Why "We Need to Talk About Kevin"...

I had the great opportunity to watch "We Need to Talk About Kevin" Saturday, and it really got me to thinking.  If I had to bet on it, I'm certain that's what the writer of the book and those behind the film wanted to happen.







It's been a long time since I had a movie grip me from beginning to end.  Every character (major and minor) help create an atmosphere in which you get to see what life is like and once was like for Eva Katchadourian (played wonderfully by Tilda Swinton).

The movie glides smoothly between past and present, showing that the Eva we meet in the present-day was once a joyful woman.  Throughout the movie, we see her smiling, happy, enjoying her love and her success as a writer.  Love existed in Eva's life, yet appeared to fade during her pregnancy.  It is debatable as to what caused that joy to fade in Eva's life..even as she is doted upon by her husband Franklin (played by John C. Reilly) and gives birth to Kevin.  I could assume that maybe she had a gut feeling of difficulties to come.

Present-day Eva is drawn, strained and silent.  We learn through an incident after what should have been a successful day for Eva, that some of the townspeople simply refuse to forgive her.  What did she do to deserve the assault?  Apparently, she gave birth to Kevin.

From Kevin's birth until that life-changing day at age 16, we see that he had something dark lingering within.  His constant crying as an infant was a strain on Eva.  His blatant disregard for his mother added to an already strained parent-child relationship.  We as outsiders are able to see so many signs of trouble...signs that his own father seemed to miss due to Kevin's wonderful ability to manipulate.

We begin to think that there is a turnaround in Eva and Kevin's relationship when he takes interest in her reading a story that lays the foundation for a massacre in Eva's life as well as entire community.  Several incidents give us more clues about the sociopathic behavior that Kevin exhibits.  We see the cracks forming in Eva's life...and it really hits close to home in light of Sandy Hook.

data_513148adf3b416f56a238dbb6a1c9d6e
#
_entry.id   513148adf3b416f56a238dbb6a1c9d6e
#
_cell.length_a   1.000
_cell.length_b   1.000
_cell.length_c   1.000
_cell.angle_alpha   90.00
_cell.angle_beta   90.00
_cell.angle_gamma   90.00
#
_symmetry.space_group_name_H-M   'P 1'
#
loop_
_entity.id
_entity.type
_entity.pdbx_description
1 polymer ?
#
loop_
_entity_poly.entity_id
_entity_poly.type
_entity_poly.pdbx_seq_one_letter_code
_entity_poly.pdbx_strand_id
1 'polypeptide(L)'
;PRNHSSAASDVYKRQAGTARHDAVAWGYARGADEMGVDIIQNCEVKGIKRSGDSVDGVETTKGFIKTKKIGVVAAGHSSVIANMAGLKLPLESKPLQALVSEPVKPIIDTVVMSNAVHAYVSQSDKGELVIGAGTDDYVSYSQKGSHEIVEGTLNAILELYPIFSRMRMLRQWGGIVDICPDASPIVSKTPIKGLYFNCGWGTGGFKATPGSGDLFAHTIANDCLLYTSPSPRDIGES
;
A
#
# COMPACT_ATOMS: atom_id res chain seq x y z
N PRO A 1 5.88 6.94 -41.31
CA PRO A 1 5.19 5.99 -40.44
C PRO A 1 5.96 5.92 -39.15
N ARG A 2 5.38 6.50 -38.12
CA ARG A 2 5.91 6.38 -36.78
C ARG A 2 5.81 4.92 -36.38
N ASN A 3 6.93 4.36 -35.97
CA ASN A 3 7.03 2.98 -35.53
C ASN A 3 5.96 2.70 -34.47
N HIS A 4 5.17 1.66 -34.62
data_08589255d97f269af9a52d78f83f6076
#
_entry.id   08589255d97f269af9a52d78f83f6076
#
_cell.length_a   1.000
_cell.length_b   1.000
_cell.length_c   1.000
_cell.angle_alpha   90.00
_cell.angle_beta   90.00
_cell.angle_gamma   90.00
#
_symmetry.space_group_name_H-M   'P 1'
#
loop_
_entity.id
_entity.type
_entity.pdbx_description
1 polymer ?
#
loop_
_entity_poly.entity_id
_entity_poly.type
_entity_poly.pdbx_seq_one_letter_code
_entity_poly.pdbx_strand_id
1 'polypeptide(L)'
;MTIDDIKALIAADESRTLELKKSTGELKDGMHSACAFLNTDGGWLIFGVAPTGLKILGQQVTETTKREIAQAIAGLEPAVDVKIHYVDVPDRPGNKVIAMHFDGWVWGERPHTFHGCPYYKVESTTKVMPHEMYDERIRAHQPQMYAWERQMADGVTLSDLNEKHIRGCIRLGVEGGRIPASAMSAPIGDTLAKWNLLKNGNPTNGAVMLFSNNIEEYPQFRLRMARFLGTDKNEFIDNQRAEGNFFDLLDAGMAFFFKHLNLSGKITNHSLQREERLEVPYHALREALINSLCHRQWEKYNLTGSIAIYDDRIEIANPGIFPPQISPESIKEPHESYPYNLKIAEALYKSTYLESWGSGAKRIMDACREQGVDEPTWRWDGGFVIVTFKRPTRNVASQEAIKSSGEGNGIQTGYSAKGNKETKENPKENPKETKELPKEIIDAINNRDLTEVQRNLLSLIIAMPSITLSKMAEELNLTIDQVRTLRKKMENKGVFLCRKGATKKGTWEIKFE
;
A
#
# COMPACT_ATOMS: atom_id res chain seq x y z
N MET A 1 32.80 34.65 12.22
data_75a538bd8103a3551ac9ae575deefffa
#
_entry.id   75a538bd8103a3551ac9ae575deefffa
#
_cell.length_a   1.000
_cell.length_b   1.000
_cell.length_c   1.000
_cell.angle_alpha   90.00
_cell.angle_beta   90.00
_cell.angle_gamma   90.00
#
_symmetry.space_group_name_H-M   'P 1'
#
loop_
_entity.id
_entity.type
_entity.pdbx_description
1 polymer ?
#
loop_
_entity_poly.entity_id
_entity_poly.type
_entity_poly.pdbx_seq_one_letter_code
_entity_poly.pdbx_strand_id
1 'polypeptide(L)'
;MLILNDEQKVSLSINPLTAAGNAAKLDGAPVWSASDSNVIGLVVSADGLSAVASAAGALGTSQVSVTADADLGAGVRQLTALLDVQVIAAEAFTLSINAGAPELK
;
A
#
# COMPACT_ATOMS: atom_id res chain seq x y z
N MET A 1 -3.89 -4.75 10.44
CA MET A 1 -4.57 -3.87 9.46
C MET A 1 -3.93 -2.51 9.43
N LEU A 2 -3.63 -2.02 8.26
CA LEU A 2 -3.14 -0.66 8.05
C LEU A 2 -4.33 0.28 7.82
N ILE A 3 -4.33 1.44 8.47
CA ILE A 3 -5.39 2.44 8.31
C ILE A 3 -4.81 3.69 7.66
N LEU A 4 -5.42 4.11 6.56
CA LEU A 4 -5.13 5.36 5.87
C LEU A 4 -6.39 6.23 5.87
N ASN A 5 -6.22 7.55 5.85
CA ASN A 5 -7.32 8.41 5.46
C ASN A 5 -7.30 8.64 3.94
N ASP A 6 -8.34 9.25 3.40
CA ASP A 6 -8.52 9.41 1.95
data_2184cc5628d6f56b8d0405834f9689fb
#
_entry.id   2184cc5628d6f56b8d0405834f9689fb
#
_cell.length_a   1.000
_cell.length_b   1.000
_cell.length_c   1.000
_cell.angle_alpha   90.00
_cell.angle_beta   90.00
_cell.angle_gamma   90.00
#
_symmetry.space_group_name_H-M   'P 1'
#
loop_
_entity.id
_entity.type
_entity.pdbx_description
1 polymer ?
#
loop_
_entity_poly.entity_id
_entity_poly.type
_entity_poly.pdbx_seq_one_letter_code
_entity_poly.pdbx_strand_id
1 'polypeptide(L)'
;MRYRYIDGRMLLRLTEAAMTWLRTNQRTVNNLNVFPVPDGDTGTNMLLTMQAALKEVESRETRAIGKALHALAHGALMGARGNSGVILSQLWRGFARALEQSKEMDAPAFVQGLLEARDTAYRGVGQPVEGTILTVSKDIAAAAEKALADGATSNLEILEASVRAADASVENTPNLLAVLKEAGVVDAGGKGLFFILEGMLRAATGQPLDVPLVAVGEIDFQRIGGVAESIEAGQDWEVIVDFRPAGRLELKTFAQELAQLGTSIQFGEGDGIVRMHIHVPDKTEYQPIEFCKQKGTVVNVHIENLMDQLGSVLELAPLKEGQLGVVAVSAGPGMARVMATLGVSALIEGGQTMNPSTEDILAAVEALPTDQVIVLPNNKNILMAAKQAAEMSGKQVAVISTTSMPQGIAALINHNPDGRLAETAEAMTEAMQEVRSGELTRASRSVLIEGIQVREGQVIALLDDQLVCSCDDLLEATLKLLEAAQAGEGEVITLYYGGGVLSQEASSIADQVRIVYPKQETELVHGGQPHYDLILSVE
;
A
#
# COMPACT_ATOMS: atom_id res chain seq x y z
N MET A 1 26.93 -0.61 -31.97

Movies like "We Need to Talk About Kevin" are scary.  They make you think.  You no longer see the safe nature of an unsafe life.  You think about Columbine, Sandy Hook, Aurora...then you think about your children, your spouse, your community, your own courage.  We have to ask if we could handle what Eva Katchadourian endured before Kevin's massacre, and would we be able to cope after?  A few scenes in the film trigger your knee-jerk "oh hell no" reaction, which is usually what happens when we aren't in that same dilemma.

Another thought that popped up in my mind was the fact that aside from bonding issues with his mother, Kevin didn't fit the stereotypical molds that we put teen killers and psychopaths into.  Kevin wasn't abused, bullied, molested, abandoned, poor, conflicted by his sexuality or any of the other titles we conjure up in conversation to make us think that the danger is far from home.  Essentially, it's possible to say that a child could simply be "born bad". 

Some websites categorize this movie as a horror/drama, which is exactly what it is.  The drama comes each minute the film plays out, but the horror seems to come after the credits.  If you haven't seen it, please check it out.  Don't watch it just because of Newtown, but because it just needs to be seen.  Maybe this film will get things discussed that need to be discussed...and hopefully the next crisis can be averted.

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